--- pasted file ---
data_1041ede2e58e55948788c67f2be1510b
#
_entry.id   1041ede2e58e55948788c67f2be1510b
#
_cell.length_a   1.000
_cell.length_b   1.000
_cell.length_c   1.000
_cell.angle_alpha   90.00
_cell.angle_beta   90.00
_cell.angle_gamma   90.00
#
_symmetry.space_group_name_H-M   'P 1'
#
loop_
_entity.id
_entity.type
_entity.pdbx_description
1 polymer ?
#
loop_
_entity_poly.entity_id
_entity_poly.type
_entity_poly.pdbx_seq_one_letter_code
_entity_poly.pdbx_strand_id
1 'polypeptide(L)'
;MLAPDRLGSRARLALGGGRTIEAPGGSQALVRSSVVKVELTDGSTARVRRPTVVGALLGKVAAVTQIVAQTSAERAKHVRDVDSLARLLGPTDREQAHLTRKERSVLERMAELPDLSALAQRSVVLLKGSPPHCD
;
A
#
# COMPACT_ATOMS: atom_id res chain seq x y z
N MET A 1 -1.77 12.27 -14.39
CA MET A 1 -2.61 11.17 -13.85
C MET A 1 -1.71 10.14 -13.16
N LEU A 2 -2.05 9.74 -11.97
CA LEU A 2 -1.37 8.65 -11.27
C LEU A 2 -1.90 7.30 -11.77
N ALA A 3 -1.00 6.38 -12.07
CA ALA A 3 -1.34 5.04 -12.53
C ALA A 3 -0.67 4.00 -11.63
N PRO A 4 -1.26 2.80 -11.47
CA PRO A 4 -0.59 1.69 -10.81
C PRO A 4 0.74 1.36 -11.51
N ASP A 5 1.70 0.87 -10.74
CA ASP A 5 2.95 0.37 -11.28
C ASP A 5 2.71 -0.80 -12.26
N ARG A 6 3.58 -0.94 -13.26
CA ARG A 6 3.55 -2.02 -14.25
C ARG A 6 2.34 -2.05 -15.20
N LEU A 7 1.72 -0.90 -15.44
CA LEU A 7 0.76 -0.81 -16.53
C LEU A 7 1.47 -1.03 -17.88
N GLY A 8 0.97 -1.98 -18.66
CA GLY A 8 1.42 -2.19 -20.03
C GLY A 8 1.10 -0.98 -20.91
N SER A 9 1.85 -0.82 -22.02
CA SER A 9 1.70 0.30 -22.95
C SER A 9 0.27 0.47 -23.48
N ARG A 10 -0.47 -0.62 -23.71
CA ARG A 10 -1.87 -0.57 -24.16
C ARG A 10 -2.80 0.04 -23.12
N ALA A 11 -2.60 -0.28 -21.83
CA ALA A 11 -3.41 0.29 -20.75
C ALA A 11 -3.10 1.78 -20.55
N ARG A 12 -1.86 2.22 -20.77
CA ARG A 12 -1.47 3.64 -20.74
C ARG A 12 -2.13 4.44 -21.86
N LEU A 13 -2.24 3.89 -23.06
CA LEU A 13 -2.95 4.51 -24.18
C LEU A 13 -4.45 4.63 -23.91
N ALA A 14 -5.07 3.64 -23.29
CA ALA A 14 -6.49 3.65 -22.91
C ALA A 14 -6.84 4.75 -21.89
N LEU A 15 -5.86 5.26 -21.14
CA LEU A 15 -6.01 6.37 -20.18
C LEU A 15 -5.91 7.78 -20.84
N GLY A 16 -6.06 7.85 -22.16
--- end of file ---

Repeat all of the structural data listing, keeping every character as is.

data_1041ede2e58e55948788c67f2be1510b
#
_entry.id   1041ede2e58e55948788c67f2be1510b
#
_cell.length_a   1.000
_cell.length_b   1.000
_cell.length_c   1.000
_cell.angle_alpha   90.00
_cell.angle_beta   90.00
_cell.angle_gamma   90.00
#
_symmetry.space_group_name_H-M   'P 1'
#
loop_
_entity.id
_entity.type
_entity.pdbx_description
1 polymer ?
#
loop_
_entity_poly.entity_id
_entity_poly.type
_entity_poly.pdbx_seq_one_letter_code
_entity_poly.pdbx_strand_id
1 'polypeptide(L)'
;MLAPDRLGSRARLALGGGRTIEAPGGSQALVRSSVVKVELTDGSTARVRRPTVVGALLGKVAAVTQIVAQTSAERAKHVRDVDSLARLLGPTDREQAHLTRKERSVLERMAELPDLSALAQRSVVLLKGSPPHCD
;
A
#
# COMPACT_ATOMS: atom_id res chain seq x y z
N MET A 1 -1.77 12.27 -14.39
CA MET A 1 -2.61 11.17 -13.85
C MET A 1 -1.71 10.14 -13.16
N LEU A 2 -2.05 9.74 -11.97
CA LEU A 2 -1.37 8.65 -11.27
C LEU A 2 -1.90 7.30 -11.77
N ALA A 3 -1.00 6.38 -12.07
CA ALA A 3 -1.34 5.04 -12.53
C ALA A 3 -0.67 4.00 -11.63
N PRO A 4 -1.26 2.80 -11.47
CA PRO A 4 -0.59 1.69 -10.81
C PRO A 4 0.74 1.36 -11.51
N ASP A 5 1.70 0.87 -10.74
CA ASP A 5 2.95 0.37 -11.28
C ASP A 5 2.71 -0.80 -12.26
N ARG A 6 3.58 -0.94 -13.26
CA ARG A 6 3.55 -2.02 -14.25
C ARG A 6 2.34 -2.05 -15.20
N LEU A 7 1.72 -0.90 -15.44
CA LEU A 7 0.76 -0.81 -16.53
C LEU A 7 1.47 -1.03 -17.88
N GLY A 8 0.97 -1.98 -18.66
CA GLY A 8 1.42 -2.19 -20.03
C GLY A 8 1.10 -0.98 -20.91
N SER A 9 1.85 -0.82 -22.02
CA SER A 9 1.70 0.30 -22.95
C SER A 9 0.27 0.47 -23.48
N ARG A 10 -0.47 -0.62 -23.71
CA ARG A 10 -1.87 -0.57 -24.16
C ARG A 10 -2.80 0.04 -23.12
N ALA A 11 -2.60 -0.28 -21.83
CA ALA A 11 -3.41 0.29 -20.75
C ALA A 11 -3.10 1.78 -20.55
N ARG A 12 -1.86 2.22 -20.77
CA ARG A 12 -1.47 3.64 -20.74
C ARG A 12 -2.13 4.44 -21.86
N LEU A 13 -2.24 3.89 -23.06
CA LEU A 13 -2.95 4.51 -24.18
C LEU A 13 -4.45 4.63 -23.91
N ALA A 14 -5.07 3.64 -23.29
CA ALA A 14 -6.49 3.65 -22.91
C ALA A 14 -6.84 4.75 -21.89
N LEU A 15 -5.86 5.26 -21.14
CA LEU A 15 -6.01 6.37 -20.18
C LEU A 15 -5.91 7.78 -20.84
N GLY A 16 -6.06 7.85 -22.16